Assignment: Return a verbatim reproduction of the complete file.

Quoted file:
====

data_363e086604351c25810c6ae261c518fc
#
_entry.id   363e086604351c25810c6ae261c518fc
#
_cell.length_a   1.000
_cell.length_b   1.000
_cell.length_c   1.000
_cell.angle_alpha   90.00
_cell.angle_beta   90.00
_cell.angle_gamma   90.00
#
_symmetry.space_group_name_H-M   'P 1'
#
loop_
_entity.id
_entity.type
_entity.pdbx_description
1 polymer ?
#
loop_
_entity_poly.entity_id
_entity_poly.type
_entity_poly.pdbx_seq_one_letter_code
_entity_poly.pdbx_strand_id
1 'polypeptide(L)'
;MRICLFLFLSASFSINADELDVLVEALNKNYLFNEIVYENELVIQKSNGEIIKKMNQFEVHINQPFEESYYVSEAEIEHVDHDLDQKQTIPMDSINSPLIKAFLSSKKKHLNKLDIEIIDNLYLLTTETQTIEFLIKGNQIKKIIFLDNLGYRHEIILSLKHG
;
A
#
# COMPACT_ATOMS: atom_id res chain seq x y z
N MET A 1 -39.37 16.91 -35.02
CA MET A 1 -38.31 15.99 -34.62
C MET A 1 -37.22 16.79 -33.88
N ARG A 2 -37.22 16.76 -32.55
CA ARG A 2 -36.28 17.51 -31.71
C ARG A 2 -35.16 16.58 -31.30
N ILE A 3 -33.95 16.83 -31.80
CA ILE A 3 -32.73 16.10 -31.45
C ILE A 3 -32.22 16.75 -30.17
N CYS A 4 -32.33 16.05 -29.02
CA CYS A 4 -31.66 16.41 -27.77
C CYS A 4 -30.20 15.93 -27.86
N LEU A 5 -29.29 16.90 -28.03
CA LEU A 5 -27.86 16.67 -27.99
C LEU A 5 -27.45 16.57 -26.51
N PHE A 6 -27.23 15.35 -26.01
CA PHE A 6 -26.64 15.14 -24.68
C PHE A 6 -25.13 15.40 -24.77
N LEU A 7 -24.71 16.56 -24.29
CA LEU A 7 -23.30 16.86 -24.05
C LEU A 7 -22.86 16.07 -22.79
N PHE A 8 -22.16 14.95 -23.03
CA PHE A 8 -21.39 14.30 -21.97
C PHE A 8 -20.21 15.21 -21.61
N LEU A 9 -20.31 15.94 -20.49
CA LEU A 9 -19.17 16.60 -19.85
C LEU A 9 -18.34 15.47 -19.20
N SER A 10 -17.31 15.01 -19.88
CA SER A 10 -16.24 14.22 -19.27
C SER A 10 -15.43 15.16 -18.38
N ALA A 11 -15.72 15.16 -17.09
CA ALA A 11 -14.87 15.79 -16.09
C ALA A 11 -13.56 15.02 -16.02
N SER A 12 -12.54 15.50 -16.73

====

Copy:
data_363e086604351c25810c6ae261c518fc
#
_entry.id   363e086604351c25810c6ae261c518fc
#
_cell.length_a   1.000
_cell.length_b   1.000
_cell.length_c   1.000
_cell.angle_alpha   90.00
_cell.angle_beta   90.00
_cell.angle_gamma   90.00
#
_symmetry.space_group_name_H-M   'P 1'
#
loop_
_entity.id
_entity.type
_entity.pdbx_description
1 polymer ?
#
loop_
_entity_poly.entity_id
_entity_poly.type
_entity_poly.pdbx_seq_one_letter_code
_entity_poly.pdbx_strand_id
1 'polypeptide(L)'
;MRICLFLFLSASFSINADELDVLVEALNKNYLFNEIVYENELVIQKSNGEIIKKMNQFEVHINQPFEESYYVSEAEIEHVDHDLDQKQTIPMDSINSPLIKAFLSSKKKHLNKLDIEIIDNLYLLTTETQTIEFLIKGNQIKKIIFLDNLGYRHEIILSLKHG
;
A
#
# COMPACT_ATOMS: atom_id res chain seq x y z
N MET A 1 -39.37 16.91 -35.02
CA MET A 1 -38.31 15.99 -34.62
C MET A 1 -37.22 16.79 -33.88
N ARG A 2 -37.22 16.76 -32.55
CA ARG A 2 -36.28 17.51 -31.71
C ARG A 2 -35.16 16.58 -31.30
N ILE A 3 -33.95 16.83 -31.80
CA ILE A 3 -32.73 16.10 -31.45
C ILE A 3 -32.22 16.75 -30.17
N CYS A 4 -32.33 16.05 -29.02
CA CYS A 4 -31.66 16.41 -27.77
C CYS A 4 -30.20 15.93 -27.86
N LEU A 5 -29.29 16.90 -28.03
CA LEU A 5 -27.86 16.67 -27.99
C LEU A 5 -27.45 16.57 -26.51
N PHE A 6 -27.23 15.35 -26.01
CA PHE A 6 -26.64 15.14 -24.68
C PHE A 6 -25.13 15.40 -24.77
N LEU A 7 -24.71 16.56 -24.29
CA LEU A 7 -23.30 16.86 -24.05
C LEU A 7 -22.86 16.07 -22.79
N PHE A 8 -22.16 14.95 -23.03
CA PHE A 8 -21.39 14.30 -21.97
C PHE A 8 -20.21 15.21 -21.61
N LEU A 9 -20.31 15.94 -20.49
CA LEU A 9 -19.17 16.60 -19.85
C LEU A 9 -18.34 15.47 -19.20
N SER A 10 -17.31 15.01 -19.88
CA SER A 10 -16.24 14.22 -19.27
C SER A 10 -15.43 15.16 -18.38
N ALA A 11 -15.72 15.16 -17.09
CA ALA A 11 -14.87 15.79 -16.09
C ALA A 11 -13.56 15.02 -16.02
N SER A 12 -12.54 15.50 -16.73